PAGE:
By Mike Corder & Raf Casert, Associated Press
Thursday, Mar 16, 2017
|Dutch Prime Minister Mark Rutte on Wednesday was moving toward a dominating parliamentary election victory over anti-Islam lawmaker Geert Wilders, who looked like he failed the year’s first litmus test for populism in Europe.
The Netherlands‘ main exit poll suggests Rutte’s party won 31 seats in the 150-place legislature, 12 more than Wilders’ party, which shared second place with two other parties.
“I am so proud at what has happened and happy that we have been given the trust again” by voters, Tamara van Ark, campaign leader of Rutte’s liberal VVD party said.
With France and Germany facing elections in the months ahead, Rutte hoped to slow the momentum of what he called the “wrong sort of populism” after last’s year British vote to leave the European Union and the election of U.S. President Donald Trump.
“This is a chance for a big democracy like the Netherlands to make a point to stop this toppling over of the domino stones” of populism, Rutte said after voting.
Wilders had insisted that whatever the result of Wednesday’s election, the kind of populist politics he and others in Europe represent aren’t going away.
“Rutte has not seen the back of me!!” Wilders said in a Twitter reaction.
Under brilliant skies, the Dutch went to vote in huge numbers, with turnout estimated to have reached at 82 per cent.
In a subplot of the elections, the Dutch Labor Party of Eurogroup President Jeroen Dijsselbloem appeared to have been punished by voters in the election, plunging from 38 seats at the last election to just nine, according to the Ipsos exit poll.
Because of the result, it looked unlikely Dijsselbloem would be able to hang on to his post of leading the 19-nation Eurogroup, which manages the currency of the European Union nations that use the euro.
Rutte had framed the election as a choice between continuity and chaos, portraying himself as a safe custodian of the nation’s economic recovery and casting Wilders as a far-right radical who was unprepared to make tough decisions.
The chance of Wilders becoming prime minister in the Netherlands, where a proportional representation voting system all but guarantees coalition governments, was remote, even if his party had placed first in the election.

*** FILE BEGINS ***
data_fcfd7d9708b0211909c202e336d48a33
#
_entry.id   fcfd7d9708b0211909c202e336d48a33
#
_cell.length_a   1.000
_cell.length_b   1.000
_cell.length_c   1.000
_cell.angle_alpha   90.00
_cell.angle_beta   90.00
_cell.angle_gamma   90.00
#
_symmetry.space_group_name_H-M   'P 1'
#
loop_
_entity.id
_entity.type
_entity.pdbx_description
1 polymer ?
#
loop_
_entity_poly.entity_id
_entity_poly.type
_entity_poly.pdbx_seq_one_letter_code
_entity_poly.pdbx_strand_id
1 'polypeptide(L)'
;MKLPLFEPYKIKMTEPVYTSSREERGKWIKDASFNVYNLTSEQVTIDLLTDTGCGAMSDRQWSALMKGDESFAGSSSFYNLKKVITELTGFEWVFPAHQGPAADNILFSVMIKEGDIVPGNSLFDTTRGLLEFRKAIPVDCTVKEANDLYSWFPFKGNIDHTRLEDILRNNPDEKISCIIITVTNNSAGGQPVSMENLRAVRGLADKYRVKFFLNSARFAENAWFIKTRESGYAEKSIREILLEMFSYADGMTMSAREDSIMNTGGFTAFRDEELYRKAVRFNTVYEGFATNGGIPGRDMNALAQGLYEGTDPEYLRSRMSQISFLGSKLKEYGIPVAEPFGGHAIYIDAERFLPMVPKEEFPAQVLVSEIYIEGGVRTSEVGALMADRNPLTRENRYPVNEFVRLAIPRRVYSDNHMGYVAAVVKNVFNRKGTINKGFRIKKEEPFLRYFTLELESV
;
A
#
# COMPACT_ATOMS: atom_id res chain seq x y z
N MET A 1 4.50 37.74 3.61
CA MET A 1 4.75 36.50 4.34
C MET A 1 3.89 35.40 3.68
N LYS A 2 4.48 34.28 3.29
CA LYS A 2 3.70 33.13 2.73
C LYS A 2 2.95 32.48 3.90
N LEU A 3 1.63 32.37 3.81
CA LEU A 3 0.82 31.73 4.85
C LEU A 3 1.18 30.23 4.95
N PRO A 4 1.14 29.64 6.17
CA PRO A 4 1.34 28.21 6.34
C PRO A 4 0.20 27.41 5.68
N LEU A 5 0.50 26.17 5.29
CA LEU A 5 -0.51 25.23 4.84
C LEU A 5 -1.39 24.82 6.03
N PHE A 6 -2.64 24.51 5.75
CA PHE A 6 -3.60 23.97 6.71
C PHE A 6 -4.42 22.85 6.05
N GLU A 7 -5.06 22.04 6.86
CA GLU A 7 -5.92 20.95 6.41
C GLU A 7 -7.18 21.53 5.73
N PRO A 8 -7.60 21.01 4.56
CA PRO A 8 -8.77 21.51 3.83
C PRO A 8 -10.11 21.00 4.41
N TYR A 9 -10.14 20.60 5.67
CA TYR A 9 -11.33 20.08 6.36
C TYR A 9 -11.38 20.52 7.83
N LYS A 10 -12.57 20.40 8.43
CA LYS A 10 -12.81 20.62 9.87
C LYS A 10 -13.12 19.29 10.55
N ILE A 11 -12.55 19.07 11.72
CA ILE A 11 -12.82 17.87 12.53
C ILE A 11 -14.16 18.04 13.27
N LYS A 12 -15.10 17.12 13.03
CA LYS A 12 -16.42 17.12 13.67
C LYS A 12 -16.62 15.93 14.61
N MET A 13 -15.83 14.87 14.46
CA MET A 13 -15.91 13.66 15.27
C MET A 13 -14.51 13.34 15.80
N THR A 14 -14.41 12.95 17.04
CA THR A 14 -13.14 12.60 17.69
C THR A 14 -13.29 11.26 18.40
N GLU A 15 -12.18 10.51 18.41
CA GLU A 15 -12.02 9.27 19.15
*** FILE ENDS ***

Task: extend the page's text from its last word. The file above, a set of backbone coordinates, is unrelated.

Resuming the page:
All mainstream parties, including Rutte’s VVD, had ruled out working with Wilders and his Party for Freedom.
Wilders’ one-page election manifesto included pledges to close borders to immigrants from Muslim nations, shutter mosques and ban the Qur’an, as well as to take the Netherlands out of the European Union.
The campaign’s final days were overshadowed by a diplomatic crisis between the Dutch and Turkish governments.
It erupted over the refusal of the Netherlands to let two Turkish government ministers address rallies about a referendum next month that could give Turkey’s President Recep Tayyip Erdogan more powers.
The crisis nevertheless gave Rutte an opportunity to refuse to bow to foreign pressure, a stance with widespread backing in the nation.
“It is my task to keep the nation safe and stable and deal with these kinds of people,” Rutte said.
Rutte has driven through unpopular austerity measures over the last four years, but the Dutch economic recovery has gathered pace and unemployment has fallen fast.
Wilders, meanwhile, tapped into discontent among voters who say they are not benefiting from economic recovery.
The left-leaning Dutch Labor Party appeared to be hammered by its supporters for its role over the last four years in pushing through a tough austerity package as junior member in a two-party Cabinet with Rutte’s VVD.
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